Guide One Boy Missing

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That, plus the repeated bad language littered throughout the book and used by nearly all except the child and the neighbour with her casseroles and midnight ironing, meant I rated this lower than I might otherwise have. I know the common assumption is that everybody uses that sort of language all the time. The story would have worked without it and been a better story in my opinion. A lot of the time I give up when I encounter too much language in a book. However despite the language, the story kept drawing me back. I found it easily readable and enjoyed it more than I initially expected to, though I did found find the ending a bit contrived.

Chloe I'm glad someone else feels the same way about language, Dale. It's so unnecessary. I've just read this one and feels it's about a 3 star too, for man I'm glad someone else feels the same way about language, Dale. I've just read this one and feels it's about a 3 star too, for many of these same reasons. Eileen W Language I find offensive Feb 27, Marianne rated it it was amazing.

Unable to put behind him the accidental death of his son, Charlie, and his subsequent divorce, Detective Sergeant Bart Moy returns to his rather dreary home town of Guilderton in outback New South Wales. His father, George is ageing and being there to help out is as good an excuse as any to escape the city. When the local butcher sees a young boy being roughly shoved into a car boot, the police are puzzled as no-one in town cl One Boy Missing is the fifth novel by Australian author, Stephen Orr. When the local butcher sees a young boy being roughly shoved into a car boot, the police are puzzled as no-one in town claims to be missing a child.

While apparently only going through the motions with his duties much of the time, this case strikes a chord with Moy and he is determined to get to the bottom of the abduction. The characters with whom Orr populates his novel will be familiar to many readers: the cranky old bloke who is especially well-drawn ; the nosy neighbour with the casserole offering; the laconic desk sergeant; the belligerent old hermit; the contemptuous young shop assistant; the apathetic cop.

The dialogue is completely natural and the interactions between Bart, George and the boy are often funny and sometimes quite poignant. The feel of the country town and its inhabitants is expertly rendered. This literary crime novel tootles along at country town pace then rushes headlong into a gripping climax. View 1 comment. Detective Inspector Bart Moy is tired and close to being washed out as a detective.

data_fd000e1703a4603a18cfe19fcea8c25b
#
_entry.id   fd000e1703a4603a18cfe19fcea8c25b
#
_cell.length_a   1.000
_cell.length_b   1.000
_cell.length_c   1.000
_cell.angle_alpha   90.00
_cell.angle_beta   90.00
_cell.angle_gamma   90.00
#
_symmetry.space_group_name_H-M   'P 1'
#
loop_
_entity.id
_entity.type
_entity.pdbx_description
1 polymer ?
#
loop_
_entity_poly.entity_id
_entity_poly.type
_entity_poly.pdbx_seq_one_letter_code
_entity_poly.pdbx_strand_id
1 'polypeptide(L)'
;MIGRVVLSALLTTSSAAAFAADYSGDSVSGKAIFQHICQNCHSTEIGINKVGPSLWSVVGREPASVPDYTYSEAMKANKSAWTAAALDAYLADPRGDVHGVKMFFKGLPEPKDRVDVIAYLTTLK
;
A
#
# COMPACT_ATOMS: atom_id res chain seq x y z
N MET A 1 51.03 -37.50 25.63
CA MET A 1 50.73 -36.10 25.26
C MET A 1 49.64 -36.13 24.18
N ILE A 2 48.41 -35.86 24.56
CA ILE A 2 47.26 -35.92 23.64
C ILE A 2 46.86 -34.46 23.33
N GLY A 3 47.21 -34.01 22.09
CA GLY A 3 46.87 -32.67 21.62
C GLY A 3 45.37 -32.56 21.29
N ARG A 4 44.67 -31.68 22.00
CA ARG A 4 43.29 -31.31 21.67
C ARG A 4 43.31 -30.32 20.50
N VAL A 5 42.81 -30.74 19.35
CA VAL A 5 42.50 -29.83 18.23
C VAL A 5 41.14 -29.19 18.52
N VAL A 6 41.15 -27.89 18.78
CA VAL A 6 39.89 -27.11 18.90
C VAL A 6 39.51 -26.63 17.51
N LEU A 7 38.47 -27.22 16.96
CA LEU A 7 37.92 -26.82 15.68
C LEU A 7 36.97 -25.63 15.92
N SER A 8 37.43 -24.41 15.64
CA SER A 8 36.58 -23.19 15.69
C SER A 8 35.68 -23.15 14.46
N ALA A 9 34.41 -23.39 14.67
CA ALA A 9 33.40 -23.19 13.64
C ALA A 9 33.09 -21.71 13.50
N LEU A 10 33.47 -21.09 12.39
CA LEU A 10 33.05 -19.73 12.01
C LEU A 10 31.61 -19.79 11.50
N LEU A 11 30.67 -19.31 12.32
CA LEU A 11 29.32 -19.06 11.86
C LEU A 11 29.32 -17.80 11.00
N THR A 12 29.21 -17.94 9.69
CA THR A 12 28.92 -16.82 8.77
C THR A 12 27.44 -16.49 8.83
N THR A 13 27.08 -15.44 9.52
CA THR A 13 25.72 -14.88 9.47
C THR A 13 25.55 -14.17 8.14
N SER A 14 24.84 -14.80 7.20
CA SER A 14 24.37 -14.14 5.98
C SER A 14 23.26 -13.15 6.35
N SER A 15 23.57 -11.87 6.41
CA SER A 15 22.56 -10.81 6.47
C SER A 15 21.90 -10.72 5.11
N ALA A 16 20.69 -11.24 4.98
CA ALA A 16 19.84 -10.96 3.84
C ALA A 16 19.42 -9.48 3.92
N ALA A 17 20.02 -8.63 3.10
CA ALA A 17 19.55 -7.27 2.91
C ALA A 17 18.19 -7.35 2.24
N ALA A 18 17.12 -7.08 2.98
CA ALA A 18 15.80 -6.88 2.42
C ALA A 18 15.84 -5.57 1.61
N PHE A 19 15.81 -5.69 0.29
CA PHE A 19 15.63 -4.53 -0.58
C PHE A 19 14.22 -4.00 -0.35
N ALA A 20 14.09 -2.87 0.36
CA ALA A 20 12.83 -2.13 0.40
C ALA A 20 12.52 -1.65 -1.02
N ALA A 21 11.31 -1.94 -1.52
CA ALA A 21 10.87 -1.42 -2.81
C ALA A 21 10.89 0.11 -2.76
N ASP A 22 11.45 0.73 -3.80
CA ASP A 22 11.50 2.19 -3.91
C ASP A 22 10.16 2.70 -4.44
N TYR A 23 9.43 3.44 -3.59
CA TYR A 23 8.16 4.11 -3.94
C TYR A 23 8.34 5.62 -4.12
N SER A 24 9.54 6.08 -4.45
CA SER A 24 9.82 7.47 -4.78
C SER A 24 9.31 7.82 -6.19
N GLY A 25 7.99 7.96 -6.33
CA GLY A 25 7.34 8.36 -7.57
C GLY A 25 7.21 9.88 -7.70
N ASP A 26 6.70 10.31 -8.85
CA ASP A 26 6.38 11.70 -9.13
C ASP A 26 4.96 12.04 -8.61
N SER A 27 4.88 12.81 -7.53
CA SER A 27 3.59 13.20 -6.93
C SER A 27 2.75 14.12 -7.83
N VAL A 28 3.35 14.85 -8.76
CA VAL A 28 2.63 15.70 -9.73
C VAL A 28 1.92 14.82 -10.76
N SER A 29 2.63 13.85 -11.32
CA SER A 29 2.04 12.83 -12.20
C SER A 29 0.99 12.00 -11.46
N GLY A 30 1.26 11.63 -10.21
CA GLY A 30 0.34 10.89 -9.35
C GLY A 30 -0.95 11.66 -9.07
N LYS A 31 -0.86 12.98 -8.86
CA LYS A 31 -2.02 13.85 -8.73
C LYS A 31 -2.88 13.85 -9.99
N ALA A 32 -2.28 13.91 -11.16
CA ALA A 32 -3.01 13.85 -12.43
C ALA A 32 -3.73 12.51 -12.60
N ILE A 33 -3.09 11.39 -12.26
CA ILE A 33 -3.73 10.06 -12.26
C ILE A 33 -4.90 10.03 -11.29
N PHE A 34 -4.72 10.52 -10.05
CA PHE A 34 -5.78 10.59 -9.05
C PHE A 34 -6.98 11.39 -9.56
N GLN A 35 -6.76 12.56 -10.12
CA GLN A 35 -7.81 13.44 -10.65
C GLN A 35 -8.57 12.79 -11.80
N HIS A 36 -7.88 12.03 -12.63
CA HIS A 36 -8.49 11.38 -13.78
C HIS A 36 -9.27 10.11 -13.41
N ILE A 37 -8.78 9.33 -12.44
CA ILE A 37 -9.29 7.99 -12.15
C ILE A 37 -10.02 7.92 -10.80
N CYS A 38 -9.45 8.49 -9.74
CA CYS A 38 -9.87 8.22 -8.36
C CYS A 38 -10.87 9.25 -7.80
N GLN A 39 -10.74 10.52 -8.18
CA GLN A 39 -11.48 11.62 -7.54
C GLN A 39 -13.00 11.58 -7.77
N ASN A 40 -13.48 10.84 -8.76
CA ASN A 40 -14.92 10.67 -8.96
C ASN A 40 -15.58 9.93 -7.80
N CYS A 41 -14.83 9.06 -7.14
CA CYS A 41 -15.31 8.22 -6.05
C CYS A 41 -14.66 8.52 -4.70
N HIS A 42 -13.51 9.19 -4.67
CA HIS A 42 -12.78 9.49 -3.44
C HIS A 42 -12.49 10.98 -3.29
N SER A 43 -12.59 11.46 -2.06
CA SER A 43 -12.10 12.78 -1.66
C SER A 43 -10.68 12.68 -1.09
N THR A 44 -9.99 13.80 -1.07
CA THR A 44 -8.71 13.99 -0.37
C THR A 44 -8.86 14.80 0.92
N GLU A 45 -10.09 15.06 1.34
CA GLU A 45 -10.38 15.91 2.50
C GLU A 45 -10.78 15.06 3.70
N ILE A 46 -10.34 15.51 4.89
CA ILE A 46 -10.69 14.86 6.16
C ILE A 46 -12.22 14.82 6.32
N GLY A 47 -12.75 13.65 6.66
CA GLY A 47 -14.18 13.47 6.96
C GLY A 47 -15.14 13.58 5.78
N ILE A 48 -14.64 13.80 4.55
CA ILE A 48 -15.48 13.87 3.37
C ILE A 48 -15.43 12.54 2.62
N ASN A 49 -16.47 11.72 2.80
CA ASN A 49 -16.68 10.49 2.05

He has returned to the small agricultural town of Guilderton, New South Wales, to help care for his aging father and also to try and recover from the loss of his son, Charlie.

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When a butcher reports that he saw a man stash a young boy into the trunk boot of his car, Bart is looking at the case as a possible abduction, but One Boy Missing by Stephen Orr is a highly recommended police procedural set in Australia. When a butcher reports that he saw a man stash a young boy into the trunk boot of his car, Bart is looking at the case as a possible abduction, but the case becomes difficult since no one seems to be missing a child.

When a 9 year old boy is found and identified as the child thrown into the trunk, Bart tries to make a connection with him and get him to speak, but winning the trust of this boy is hard to do and it takes a long time to just get him to admit his first name. While trying to solve this case, and another, Bart is experiencing flashbacks and dreams about his own son.

Bart's father, George, is a real curmudgeon and seems to be becoming much more difficult to handle. While this is a well-paced literary police procedural, it is also a character study of the men and their personal relationships while dealing with life's changes - especially between fathers and sons.

The dialogue between characters is very well done. Bart along with almost every character in this book is suffering or keeping a secret and struggling with trying to find a way to heal or a direction to take. While solving the case is an impetus for action, the bigger resolution the characters need is an emotional healing. Orr does an exceptional job keeping the interest high in his characters while the case is slowly being investigated.

The pacing is good, but it is slow until a point toward the end of the book where an event happens that set my heart pounding. It also marks an important change in the relationship between the characters. Oct 27, Lisa rated it liked it Shelves: crime-mystery , australian , reviewed. Detective Sergeant Bart Moy has accepted his decline. When a local butcher reports seeing a young boy thrown into a car boot, but no one seems to be missing a son or know anything, Moy finds himself stirred from doldrums of his life to try and make sense of what happened. One Boy Missing is a bit of a disappointment for me.